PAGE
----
Exploring the California Coast

We took a two-day drive down California Highway 1 to visit my sweetheart’s family for Thanksgiving. Morro Bay is only 220 miles from Oakland, but Highway 1 is a windy road and we had to stop and see the sights. A lot.

Pacific OceanObviously, you can see the Pacific Ocean. Sometimes it’s bordered by sand, sometimes by rocks, and sometimes, as in this shot, by both.

archwaveAnd sometimes the rocks are out in the water, as in these two pictures of the same arch out in the ocean. The ocean looked calm when I first saw the arch, but then the waves came crashing through.

This was on the beach on Forest Service land near Big Sur. As I understand it, all the rocky hills along the coast are the result of long ago earthquakes.

The next shot is the view from the little cafe where we ate breakfast on Thanksgiving morning. A beautiful view is something for which I can always be thankful.


the view from breakfastThe ocean looks inviting in this next picture, but every place you go has big signs that say “No Swimming or Wading.” The currents are dangerous. Also, the water is cold.

ocean coveOf course, water isn’t the only thing you can see on the coast. There’s a lot of wildlife, too. As we got farther south, we stopped to look at the elephant seals.

elephant sealsFascinating creatures. These are mostly adolescent ones, but the males get bigger than two tons. They spend big chunks of their lives at sea and, despite being mammals, can stay underwater for up to an hour. They swim thousands of miles, eating everything they can (and providing meals for orcas), then come back to the beach to lie in the sun and fast. The alpha males stake out patches of beach in January, and the females come in, pick a beach and a male, and give birth to their pups. After nursing the pups for about four weeks, they go into estrus and mate. Then they take off swimming again, leaving the pups to fend for themselves.

I don’t know if anyone has done it, but I think one could build a fascinating alien culture out of elephant seals.

Here’s out ending point, Morro Bay, as seen from Black Hill just to the east of town:

Morro BayWe went kayaking around the sand spit and saw some live sand dollars and lots of pelicans, but I wasn’t sure enough of my kayaking skills to take my camera with me. The towers to the right are the smokestacks of a now-defunct power plant. There are major discussions about what to do with it.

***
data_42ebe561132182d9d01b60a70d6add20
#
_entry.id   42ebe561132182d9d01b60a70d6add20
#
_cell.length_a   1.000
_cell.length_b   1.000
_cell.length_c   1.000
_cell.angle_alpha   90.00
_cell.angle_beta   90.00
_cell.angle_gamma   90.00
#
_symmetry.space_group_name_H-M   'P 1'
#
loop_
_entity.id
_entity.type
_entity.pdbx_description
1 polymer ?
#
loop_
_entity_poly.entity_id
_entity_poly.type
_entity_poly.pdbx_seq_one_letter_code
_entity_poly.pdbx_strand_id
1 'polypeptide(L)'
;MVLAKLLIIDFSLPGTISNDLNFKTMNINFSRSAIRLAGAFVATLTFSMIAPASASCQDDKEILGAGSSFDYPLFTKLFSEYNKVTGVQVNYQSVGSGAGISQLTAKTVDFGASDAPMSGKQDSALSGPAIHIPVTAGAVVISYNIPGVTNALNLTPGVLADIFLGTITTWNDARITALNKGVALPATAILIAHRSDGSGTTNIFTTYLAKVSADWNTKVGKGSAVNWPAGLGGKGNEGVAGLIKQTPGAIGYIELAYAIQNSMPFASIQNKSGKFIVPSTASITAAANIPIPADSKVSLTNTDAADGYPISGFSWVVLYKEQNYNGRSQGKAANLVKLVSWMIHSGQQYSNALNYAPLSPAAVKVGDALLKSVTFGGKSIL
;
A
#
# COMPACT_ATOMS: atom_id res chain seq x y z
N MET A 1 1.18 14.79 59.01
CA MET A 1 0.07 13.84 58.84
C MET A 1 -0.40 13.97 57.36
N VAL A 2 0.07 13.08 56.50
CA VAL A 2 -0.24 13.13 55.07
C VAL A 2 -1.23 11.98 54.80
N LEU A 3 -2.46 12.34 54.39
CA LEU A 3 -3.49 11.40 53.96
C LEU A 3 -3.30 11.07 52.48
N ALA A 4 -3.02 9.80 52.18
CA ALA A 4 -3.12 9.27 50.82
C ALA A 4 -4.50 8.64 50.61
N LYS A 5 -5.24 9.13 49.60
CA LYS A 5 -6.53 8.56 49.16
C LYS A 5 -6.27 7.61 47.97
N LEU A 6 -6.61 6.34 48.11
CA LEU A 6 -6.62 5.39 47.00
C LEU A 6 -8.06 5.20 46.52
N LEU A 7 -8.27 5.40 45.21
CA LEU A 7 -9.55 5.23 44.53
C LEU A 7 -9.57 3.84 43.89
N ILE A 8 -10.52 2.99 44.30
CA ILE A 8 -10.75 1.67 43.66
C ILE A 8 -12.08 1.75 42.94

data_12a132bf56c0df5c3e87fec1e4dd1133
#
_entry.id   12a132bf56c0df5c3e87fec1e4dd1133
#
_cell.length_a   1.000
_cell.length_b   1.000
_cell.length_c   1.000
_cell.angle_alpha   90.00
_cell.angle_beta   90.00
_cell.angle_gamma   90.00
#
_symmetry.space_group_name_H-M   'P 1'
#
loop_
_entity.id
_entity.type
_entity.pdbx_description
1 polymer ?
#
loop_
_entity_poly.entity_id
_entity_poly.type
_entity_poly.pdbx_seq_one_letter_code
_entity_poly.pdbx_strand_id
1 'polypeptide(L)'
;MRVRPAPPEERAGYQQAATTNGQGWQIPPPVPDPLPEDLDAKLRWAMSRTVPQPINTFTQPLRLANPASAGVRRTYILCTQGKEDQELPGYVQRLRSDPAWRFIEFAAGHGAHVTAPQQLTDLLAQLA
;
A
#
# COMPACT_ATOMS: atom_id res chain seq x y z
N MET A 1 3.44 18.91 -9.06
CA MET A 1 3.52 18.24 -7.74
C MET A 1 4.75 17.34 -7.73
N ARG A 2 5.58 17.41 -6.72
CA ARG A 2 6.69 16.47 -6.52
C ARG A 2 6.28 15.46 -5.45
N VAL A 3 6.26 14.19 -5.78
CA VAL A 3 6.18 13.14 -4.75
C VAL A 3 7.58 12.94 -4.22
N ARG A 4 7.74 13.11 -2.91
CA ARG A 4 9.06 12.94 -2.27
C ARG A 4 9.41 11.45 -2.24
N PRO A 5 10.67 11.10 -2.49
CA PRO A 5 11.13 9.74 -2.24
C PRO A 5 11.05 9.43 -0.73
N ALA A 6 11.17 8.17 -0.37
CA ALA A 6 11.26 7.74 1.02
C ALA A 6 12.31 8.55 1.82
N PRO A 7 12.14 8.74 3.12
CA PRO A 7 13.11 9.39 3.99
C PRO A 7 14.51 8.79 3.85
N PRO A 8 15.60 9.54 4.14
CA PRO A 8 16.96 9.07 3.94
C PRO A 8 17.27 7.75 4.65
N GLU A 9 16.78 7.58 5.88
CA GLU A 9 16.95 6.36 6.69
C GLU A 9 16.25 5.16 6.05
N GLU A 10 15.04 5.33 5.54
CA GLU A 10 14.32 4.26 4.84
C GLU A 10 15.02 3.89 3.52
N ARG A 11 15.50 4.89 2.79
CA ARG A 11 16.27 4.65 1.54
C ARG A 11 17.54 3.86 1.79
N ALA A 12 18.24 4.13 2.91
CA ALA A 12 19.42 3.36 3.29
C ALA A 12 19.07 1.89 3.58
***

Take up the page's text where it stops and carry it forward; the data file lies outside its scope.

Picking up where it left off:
All in all, an excellent Thanksgiving.



Exploring the California Coast — 5 Comments

  1. You have been to the pier in downtown San Francisco? Where some years ago the elephant seals decided to move in, displacing the tony yachts. It is illegal to disturb or displace them, so the yacht owners who had paid a fortune for their downtown boat berths had to go, and the seals took over. You can now dine in the dockside restaurants (all of which are more popular than ever) and watch the seals while drinking a prosecco.

    • I didn’t know about San Francisco, but I just looked it up and I believe those are sea lions, which are similar to elephant seals but not as big. I’ll have to go across the bay and enjoy the view.

      Harbor seals have done something similar in La Jolla down near San Diego. They took over a beach that had been used for picnics and such. The elephant seals we saw also took over a formerly public beach. There are lots of signs reminding people that these are big and dangerous wild animals, so don’t go down and mess with them!

      • I think it is Pier 9 — touristy, but the sea lions are a continual draw, snoozing, pushing each other into the water, having sex, and in general putting on a show. There is also a grand carousel and a ton of boutiquey stores.

  2. Thanks for the excellent photos. Next time drive another 8 minutes past Moro to Cayucos. The Shoreline Inn is hard by the beach. No need to cross the 1; just step out of your room and stick your toes in the sand. I recommend it highly.